Pick your way down one of the steep, rocky descents, and you’ll find yourself on a perfect little scrap of beach, its pale sand washed clean by the sparkling tide. There’s a string of these beauties, from those shown on the map – Petit Bôt Bay, La Bette Bay, Saints Bay, Moulin Huet, Petit Port – to the tiny, secret strands that only the locals and aficionados know.

See www.visitguernsey.com for more information.

The seaside at Filey

Sun Bathers Enjoying the British Summer on the Beach in the Resort of Filey.

There’s something about the traditional British seaside (think Blackpool, Margate or Skegness) that encourages a back-to-basics hedonism of rowdy amusements, raucous entertainment and near-the-knuckle double-entendres. It’s a winning format that’s been exported to the Brits-abroad costas, and you either love it or hate it, but it turns out that not all seaside resorts are cut from the same gaudy cloth.

Filey – perched elegantly on the North Yorkshire coast between bigger, brasher Scarborough and down-to-earth Bridlington – is a little different. There’s a long, wide sandy beach, but the promenade of houses and villas behind doesn’t feature a single amusement arcade. Donkeys plod up and down the sands, a pristine paddling pool sits below the town’s beautifully maintained Victorian crescent and gardens, while families explore the rocks and pools of nearby Filey Brigg coastal nature reserve. It’s improbably wholesome and unexpectedly refreshing – the raciest the seafront gets is by the harbour where you can buy fish and chips and watch the kids trundle round on the carousel. The harbourside notice board, meanwhile, advertises the week’s hot tickets – to an afternoon tea dance or a date with country and gospel singer Paul Wheater (“Yorkshire’s Jim Reeves”).

Filey Tourist Information Centre, John St, Filey, North Yorkshire, www.discoveryorkshirecoast.co.uk.

Durdle Door and Lulworth Cove

Durdle Door, Dorset

It’s easy enough to see how Durdle Door earned its name – but less straightforward to get to see it in the first place. From Lulworth Cove car park, the white chalk trail to the site stretches up a mile or so over the hills. Admittedly it looks a fair distance on first glance, but it’s only when you’re a third of the way along, huffing, puffing and drawing sympathetic glances from walkers on their way down, that you really begin to wonder if you’re nearly there yet. Push on: the reward is worth it.

At the summit, the iconic door emerges below, carved out of the limestone by the unrelenting strength of the sea. A precarious set of steps, crumbling like cinder toffee from the cliff side, lead to the shore. The beach is typically brimming with families, picnicking, paddling and watching the surf crash through the arch. Some people attempt to “swim the door”, but on all but the calmest days it’s a fool’s game – the waves, that will one day reduce the door to a stack of stones, fling swimmers around like so much flotsam and jetsam.

Back up on the clifftop track, the peaks of the ragged chalk hills stretch out like a giant dinosaur’s spine – rather apt for such a famous area of the Jurassic Coast. It’s easier heading down the path, and the views are glorious. The turquoise water of Lulworth Cove – another dramatic landform sculpted by the erosive power of the English Channel – shimmers at the foot of the trail. It should be your next stop.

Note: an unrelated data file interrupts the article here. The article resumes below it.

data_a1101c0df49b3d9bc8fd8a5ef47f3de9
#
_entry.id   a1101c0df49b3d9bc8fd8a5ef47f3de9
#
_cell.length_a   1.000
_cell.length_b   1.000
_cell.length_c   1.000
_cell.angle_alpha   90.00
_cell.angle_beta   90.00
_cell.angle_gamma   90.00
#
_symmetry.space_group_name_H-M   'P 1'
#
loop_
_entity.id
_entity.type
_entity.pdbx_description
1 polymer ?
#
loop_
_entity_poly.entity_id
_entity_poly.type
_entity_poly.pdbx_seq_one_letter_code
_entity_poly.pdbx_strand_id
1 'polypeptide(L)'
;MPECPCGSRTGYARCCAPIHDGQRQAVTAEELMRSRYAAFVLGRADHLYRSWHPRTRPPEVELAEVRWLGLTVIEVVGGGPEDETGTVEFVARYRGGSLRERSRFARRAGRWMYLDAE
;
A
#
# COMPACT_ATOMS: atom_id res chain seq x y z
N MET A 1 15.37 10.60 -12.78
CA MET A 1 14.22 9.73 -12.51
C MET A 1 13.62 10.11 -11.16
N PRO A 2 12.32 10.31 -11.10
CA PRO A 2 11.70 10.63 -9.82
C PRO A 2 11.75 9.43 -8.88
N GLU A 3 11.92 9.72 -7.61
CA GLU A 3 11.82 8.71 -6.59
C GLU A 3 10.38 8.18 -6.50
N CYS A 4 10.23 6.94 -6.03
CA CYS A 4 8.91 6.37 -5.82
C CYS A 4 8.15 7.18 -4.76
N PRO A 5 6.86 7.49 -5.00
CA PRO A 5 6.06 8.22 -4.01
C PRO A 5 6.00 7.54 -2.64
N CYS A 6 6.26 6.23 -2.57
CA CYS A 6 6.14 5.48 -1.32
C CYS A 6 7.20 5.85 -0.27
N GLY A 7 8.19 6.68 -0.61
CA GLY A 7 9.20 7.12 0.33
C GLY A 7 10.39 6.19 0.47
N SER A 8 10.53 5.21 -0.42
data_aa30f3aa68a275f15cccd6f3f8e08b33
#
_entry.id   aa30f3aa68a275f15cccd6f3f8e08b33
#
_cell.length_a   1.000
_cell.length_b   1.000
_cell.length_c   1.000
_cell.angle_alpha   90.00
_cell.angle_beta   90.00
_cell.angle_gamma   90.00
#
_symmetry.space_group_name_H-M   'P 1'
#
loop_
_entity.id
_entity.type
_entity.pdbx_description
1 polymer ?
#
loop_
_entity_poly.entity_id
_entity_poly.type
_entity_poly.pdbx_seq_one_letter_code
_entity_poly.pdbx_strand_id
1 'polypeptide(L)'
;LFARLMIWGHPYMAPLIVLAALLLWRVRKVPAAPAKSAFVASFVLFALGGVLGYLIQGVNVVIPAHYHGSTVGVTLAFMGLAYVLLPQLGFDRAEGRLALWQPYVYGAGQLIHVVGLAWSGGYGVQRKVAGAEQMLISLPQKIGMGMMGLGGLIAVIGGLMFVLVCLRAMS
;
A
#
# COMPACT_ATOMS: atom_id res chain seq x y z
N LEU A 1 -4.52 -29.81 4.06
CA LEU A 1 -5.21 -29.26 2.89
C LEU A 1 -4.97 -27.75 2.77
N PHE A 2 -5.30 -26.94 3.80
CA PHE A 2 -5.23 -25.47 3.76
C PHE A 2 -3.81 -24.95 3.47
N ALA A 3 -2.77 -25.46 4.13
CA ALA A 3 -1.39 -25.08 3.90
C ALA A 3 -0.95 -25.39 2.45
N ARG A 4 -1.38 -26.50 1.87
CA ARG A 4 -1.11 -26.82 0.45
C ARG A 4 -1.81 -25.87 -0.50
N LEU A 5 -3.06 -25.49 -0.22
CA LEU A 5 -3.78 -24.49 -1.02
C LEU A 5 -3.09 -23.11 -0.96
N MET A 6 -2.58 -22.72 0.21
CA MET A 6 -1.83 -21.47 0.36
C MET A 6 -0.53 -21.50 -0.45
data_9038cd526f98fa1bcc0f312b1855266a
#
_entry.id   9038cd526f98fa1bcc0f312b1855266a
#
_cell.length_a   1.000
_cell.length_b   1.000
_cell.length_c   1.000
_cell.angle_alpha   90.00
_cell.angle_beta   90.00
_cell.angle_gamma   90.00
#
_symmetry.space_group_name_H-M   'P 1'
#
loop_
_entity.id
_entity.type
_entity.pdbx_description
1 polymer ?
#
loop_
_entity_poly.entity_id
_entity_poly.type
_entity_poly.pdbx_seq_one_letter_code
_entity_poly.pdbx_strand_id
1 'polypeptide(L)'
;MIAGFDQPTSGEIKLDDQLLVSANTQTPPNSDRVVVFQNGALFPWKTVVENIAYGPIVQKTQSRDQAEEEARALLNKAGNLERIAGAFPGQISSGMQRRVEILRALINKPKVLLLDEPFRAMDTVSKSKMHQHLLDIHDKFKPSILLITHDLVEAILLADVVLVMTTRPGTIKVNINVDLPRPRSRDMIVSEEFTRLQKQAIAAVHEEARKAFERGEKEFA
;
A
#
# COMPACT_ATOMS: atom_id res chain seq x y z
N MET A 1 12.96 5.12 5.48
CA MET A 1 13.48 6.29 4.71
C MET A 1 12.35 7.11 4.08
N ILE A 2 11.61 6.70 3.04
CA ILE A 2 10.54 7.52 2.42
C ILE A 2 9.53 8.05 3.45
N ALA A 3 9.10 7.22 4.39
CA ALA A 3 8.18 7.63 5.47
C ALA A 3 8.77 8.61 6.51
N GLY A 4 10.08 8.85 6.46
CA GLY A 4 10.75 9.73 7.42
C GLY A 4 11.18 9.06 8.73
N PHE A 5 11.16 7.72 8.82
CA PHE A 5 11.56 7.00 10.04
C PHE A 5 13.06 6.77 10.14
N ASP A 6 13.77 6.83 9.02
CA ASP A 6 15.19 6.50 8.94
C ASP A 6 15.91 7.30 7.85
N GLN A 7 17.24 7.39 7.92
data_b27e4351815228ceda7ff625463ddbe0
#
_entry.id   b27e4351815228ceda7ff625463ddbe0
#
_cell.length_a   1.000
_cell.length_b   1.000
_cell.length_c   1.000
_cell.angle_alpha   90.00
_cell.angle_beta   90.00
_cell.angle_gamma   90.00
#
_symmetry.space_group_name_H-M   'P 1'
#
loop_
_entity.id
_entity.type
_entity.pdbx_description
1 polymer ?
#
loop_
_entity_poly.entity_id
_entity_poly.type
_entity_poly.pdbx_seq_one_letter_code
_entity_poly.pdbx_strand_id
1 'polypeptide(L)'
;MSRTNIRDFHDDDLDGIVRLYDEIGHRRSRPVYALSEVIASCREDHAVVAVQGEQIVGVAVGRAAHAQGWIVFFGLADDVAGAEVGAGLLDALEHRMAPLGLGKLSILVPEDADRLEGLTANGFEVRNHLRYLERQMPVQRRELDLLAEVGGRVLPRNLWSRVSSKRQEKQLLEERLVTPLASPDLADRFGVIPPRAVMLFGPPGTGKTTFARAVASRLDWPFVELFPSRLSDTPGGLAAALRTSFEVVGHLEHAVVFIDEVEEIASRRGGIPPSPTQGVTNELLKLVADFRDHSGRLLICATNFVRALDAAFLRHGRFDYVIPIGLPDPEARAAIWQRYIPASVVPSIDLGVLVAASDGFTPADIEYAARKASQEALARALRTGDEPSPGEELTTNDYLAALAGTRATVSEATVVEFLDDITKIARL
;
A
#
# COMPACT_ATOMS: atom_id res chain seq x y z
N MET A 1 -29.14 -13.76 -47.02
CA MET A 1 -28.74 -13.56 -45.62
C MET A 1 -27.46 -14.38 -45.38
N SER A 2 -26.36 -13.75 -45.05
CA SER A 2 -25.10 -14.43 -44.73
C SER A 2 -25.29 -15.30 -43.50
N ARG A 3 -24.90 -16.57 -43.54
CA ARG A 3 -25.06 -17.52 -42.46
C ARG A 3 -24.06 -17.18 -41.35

See www.lulworth.com for more.

The White Cliffs of Dover

Beachyhead cliffs and lighthouse

The full scale of the White Cliffs of Dover is best appreciated several miles out at sea, but to experience their dramatic views and sheer drops there’s no substitute for striding out along the clifftops themselves. Head west, towards Shakespeare Cliff – named in honour of its starring role in Lear – and you can descend to the tranquil nature reserve of Samphire Hoe; constructed from the spoils of the Channel Tunnel, it’s one of the newest parts of the kingdom.

Walking along the North Downs Way takes you though the fascinating Western Heights, a vast network of fortifications constructed to withstand the Napoleonic threat; part is given over to the ominously titled Dover Immigration Removal Centre, suggesting a purpose that’s no more friendly today. From here, the panorama across the shimmering-green Dover Straits – and even to France on a clear day – is spectacular.

Shakespeare Cliff and Samphire Hoe, www.samphirehoe.co.uk.

Llandudno’s Great Orme

Blue carriage of a tram on The Great Orme Tramway overlooking Llandudno bay, North Wales, UK, Europe

Riding the train along the North Wales coast, try to imagine how the two-mile-long, 679ft-high hunk of limestone headland that is the Great Orme might have appeared to Viking raiders a thousand years ago. With its smaller acolyte, the Little Orme, you can just about picture them as a giant Nessie-style monster. An impossible-to-prove theory derives Orme from the Old Norse word for sea serpent – and is the root for the word “worm”.

Whatever its etymology, the Great Orme (Y Gogarth in Welsh) is inextricably linked with Llandudno, hunkered below its southern flank. As the Victorian middle classes flocked to this self-styled queen of the Welsh resorts for a little sea bathing and promenading, entrepreneurs devised ways to separate them from their holiday spending money, many of them involving the Orme. The views from the summit plateau across the Conwy Estuary to Snowdonia are just fabulous, and the Victorians have ensured that getting there is half the fun.